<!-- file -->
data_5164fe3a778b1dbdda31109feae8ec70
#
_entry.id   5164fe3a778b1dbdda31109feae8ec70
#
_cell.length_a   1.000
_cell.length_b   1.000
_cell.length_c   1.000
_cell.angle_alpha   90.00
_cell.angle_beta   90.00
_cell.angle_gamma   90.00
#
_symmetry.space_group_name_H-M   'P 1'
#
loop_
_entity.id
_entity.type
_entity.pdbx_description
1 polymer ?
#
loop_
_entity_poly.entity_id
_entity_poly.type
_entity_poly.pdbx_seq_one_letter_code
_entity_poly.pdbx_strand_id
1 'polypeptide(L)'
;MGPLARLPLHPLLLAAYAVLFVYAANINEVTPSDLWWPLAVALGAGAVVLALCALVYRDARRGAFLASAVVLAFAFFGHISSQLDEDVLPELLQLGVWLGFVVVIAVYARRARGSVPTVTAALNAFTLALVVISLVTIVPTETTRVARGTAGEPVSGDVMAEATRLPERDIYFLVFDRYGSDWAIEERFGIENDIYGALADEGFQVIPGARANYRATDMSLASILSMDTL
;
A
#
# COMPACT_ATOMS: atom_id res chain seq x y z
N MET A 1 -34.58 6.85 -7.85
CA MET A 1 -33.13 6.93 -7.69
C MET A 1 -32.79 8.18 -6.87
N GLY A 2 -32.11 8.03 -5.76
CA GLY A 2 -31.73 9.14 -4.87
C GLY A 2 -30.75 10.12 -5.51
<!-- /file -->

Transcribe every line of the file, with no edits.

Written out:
data_5164fe3a778b1dbdda31109feae8ec70
#
_entry.id   5164fe3a778b1dbdda31109feae8ec70
#
_cell.length_a   1.000
_cell.length_b   1.000
_cell.length_c   1.000
_cell.angle_alpha   90.00
_cell.angle_beta   90.00
_cell.angle_gamma   90.00
#
_symmetry.space_group_name_H-M   'P 1'
#
loop_
_entity.id
_entity.type
_entity.pdbx_description
1 polymer ?
#
loop_
_entity_poly.entity_id
_entity_poly.type
_entity_poly.pdbx_seq_one_letter_code
_entity_poly.pdbx_strand_id
1 'polypeptide(L)'
;MGPLARLPLHPLLLAAYAVLFVYAANINEVTPSDLWWPLAVALGAGAVVLALCALVYRDARRGAFLASAVVLAFAFFGHISSQLDEDVLPELLQLGVWLGFVVVIAVYARRARGSVPTVTAALNAFTLALVVISLVTIVPTETTRVARGTAGEPVSGDVMAEATRLPERDIYFLVFDRYGSDWAIEERFGIENDIYGALADEGFQVIPGARANYRATDMSLASILSMDTL
;
A
#
# COMPACT_ATOMS: atom_id res chain seq x y z
N MET A 1 -34.58 6.85 -7.85
CA MET A 1 -33.13 6.93 -7.69
C MET A 1 -32.79 8.18 -6.87
N GLY A 2 -32.11 8.03 -5.76
CA GLY A 2 -31.73 9.14 -4.87
C GLY A 2 -30.75 10.12 -5.51